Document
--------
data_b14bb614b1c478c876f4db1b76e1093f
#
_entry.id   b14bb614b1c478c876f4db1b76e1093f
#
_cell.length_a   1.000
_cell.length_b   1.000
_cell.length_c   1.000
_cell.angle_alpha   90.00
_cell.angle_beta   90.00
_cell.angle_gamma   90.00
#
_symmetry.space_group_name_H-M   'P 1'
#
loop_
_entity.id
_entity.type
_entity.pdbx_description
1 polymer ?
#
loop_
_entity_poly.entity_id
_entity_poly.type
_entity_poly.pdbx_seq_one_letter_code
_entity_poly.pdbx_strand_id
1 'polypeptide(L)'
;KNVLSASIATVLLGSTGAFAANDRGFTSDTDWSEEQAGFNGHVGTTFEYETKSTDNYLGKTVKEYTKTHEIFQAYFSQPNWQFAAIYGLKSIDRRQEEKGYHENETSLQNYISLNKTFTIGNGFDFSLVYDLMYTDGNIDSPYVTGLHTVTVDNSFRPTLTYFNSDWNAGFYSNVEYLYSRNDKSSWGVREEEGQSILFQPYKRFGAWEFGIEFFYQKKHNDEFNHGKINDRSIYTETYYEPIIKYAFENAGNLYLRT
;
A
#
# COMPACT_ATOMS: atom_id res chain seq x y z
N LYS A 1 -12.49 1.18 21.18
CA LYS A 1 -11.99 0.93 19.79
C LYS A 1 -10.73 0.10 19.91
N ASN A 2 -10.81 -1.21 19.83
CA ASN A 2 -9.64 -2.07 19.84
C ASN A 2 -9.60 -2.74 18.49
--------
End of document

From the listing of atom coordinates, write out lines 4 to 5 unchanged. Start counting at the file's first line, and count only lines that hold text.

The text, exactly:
#
_cell.length_a   1.000